The planet’s biggest casino company is eyeing the creation of a casino in Athens, following its decision to scrap plans for the creation of a 30-billion-euro mega-resort in Spain.
Sheldon Adelson, the head of the Las Vegas Sands Corporation, told Bloomberg on Monday that he will be examining options in various European cities such as Athens, Rome, Madrid, Barcelona, Milan and Paris for the creation of casino resorts.
This will not be the first time that the Israeli-American billionaire will be knocking on Greece’s door. In 2007 he submitted a casino proposal for Athens’s former international airport at Elliniko to Giorgos Alogoskoufis, who was finance minister at the time.
The issue of creating a casino in the Greek capital initially arose in 1994, when the country’s first casino permits were issued. However the subject has re-emerged as a topic for discussion since the start of the privatization process concerning the Elliniko site. In fact a special plan for Elliniko’s development recently handed to interested investors provides for the creation of a casino. The question of whether a casino will finally operate on the plot will be answered in another tender that the state will conduct at a later stage, after the completion of the concession process. The same more or less applies to the privatization of the Astir Palace hotel at Vouliagmeni, southern Athens.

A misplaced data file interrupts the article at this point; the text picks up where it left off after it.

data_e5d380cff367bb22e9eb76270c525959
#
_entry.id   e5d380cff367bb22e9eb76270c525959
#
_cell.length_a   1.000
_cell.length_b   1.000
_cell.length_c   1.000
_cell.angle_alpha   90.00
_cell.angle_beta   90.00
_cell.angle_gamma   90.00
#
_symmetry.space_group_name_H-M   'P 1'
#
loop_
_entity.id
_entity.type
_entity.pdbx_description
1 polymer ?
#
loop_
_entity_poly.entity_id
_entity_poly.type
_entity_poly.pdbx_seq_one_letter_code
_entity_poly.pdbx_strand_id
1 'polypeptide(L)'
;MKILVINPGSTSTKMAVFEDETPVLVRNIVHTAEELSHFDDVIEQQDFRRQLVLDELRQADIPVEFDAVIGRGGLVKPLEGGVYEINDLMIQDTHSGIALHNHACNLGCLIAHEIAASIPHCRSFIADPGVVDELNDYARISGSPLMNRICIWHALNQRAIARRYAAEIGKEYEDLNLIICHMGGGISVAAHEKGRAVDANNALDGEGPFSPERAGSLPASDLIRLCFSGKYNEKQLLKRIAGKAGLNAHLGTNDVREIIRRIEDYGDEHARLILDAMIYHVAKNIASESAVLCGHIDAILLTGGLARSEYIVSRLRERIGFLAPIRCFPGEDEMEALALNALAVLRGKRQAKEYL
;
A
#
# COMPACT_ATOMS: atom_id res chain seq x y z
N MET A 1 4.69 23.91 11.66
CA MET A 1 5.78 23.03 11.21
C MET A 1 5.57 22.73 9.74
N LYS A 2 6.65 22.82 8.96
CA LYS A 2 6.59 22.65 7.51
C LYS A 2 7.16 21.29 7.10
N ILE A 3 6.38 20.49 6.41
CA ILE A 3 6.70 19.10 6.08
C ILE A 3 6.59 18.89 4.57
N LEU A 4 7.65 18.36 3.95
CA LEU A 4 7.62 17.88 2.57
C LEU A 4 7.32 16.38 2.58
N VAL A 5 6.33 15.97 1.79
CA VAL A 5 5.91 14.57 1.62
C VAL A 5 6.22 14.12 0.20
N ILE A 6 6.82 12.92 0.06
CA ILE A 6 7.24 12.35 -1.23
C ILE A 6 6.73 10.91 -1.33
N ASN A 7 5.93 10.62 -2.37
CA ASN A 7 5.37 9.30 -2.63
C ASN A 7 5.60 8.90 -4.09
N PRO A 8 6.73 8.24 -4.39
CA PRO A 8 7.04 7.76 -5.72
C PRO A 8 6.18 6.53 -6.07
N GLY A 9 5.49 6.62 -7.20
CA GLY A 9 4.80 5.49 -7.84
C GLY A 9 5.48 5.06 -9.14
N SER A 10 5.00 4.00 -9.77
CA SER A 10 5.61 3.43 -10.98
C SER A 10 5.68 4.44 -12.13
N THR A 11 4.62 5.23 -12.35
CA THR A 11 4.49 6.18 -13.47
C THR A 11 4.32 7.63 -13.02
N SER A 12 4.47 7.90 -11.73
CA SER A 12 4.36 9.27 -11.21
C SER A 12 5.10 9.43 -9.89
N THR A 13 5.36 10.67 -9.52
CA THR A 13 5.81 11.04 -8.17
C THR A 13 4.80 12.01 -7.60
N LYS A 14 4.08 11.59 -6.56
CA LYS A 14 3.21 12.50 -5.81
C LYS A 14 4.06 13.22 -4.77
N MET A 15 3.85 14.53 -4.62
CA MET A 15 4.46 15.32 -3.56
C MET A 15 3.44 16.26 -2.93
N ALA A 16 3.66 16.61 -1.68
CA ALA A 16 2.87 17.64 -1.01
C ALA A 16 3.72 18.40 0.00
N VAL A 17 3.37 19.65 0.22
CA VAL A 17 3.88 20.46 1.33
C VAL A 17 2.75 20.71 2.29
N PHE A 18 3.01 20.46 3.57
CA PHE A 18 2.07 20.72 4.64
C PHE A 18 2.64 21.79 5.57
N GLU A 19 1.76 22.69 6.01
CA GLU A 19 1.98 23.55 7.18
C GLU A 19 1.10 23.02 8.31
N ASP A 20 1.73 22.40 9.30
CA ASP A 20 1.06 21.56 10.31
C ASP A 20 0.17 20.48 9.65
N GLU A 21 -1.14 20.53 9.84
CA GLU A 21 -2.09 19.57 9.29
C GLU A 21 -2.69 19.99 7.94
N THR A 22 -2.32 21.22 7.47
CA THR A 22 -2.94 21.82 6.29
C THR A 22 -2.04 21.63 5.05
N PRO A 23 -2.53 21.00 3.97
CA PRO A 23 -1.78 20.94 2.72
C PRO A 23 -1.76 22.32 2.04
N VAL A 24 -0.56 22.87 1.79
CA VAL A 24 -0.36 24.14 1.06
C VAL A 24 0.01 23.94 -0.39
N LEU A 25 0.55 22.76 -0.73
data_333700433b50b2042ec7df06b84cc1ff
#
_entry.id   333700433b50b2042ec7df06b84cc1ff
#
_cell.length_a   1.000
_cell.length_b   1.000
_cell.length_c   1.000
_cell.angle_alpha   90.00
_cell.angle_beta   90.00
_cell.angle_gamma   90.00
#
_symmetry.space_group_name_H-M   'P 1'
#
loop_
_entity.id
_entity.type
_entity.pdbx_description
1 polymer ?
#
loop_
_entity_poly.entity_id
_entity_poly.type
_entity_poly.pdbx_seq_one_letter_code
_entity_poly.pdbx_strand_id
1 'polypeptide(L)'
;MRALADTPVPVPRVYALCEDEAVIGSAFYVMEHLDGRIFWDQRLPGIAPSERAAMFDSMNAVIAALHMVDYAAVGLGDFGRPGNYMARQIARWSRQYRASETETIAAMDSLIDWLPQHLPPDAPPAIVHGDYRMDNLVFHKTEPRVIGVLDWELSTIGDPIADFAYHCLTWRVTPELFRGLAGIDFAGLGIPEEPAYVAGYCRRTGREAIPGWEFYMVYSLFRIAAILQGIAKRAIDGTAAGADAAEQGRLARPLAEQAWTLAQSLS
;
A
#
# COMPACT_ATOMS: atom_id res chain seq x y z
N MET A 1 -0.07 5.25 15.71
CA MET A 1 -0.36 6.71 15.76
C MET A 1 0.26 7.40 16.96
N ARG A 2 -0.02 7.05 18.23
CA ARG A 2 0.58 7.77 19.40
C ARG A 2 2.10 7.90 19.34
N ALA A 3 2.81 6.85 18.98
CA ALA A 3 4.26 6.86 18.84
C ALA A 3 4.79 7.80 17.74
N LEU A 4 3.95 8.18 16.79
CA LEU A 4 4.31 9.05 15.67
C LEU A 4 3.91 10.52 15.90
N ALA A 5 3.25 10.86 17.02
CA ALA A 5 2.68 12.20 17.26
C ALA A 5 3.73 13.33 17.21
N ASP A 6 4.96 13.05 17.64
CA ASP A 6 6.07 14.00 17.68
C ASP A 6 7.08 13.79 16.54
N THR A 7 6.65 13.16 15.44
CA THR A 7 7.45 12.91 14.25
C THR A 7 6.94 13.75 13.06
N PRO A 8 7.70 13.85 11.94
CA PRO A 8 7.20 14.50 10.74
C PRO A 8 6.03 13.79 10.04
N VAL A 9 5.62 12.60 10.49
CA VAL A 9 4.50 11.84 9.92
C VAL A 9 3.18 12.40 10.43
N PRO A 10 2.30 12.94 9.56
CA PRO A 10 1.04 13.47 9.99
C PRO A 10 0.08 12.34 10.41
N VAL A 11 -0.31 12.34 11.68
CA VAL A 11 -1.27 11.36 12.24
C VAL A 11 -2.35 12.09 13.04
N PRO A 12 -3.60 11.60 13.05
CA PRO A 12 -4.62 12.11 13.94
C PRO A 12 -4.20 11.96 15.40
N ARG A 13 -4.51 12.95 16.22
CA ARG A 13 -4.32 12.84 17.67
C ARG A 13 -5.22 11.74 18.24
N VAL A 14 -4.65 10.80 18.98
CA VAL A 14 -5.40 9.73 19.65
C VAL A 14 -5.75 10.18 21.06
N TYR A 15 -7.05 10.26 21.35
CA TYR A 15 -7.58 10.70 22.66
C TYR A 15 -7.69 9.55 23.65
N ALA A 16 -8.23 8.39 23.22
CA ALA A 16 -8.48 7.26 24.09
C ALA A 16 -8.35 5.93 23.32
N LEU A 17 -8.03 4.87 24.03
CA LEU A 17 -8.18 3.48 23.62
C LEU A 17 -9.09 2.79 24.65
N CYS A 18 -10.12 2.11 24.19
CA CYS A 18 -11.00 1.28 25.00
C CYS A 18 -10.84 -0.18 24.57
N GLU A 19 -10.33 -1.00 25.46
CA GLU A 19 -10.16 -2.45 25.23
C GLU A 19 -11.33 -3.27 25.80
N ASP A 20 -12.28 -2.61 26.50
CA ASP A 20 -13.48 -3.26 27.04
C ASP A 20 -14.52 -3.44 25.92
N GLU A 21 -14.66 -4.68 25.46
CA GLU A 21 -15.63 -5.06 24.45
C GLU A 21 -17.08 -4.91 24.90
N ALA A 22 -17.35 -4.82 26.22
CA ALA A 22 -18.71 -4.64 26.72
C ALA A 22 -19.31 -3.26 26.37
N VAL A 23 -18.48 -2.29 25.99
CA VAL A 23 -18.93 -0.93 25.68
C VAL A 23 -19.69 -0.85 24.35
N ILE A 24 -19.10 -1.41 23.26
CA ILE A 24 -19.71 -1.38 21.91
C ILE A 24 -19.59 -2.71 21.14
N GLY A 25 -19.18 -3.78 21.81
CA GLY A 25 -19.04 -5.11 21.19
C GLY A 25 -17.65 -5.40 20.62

Nevertheless market professionals note that the operation of a casino at Elliniko could create more problems than it would solve. The OPAP gaming company would be the first to raise a legal issue as it holds the 565-million-euro license to operate video lotto terminals (VLTs) and its agents have to adhere to terms and conditions such as player limits and identity cards by law. However, these terms and conditions do not apply to casinos.
Another likely reaction would come from the Loutraki casino, which obtained its permit with the state’s pledge that no casino would operate in the capital. That problem could be overcome by changing the law on taxation and reducing the rate for casinos from 33 percent to 20 percent, which would satisfy the Loutraki casino.
Generally Las Vegas Sands does not enter tender processes when it wishes to obtain a license. It tends to negotiate directly with governments for the creation of resorts with casinos instead of making bids. That could be its plan for Greece.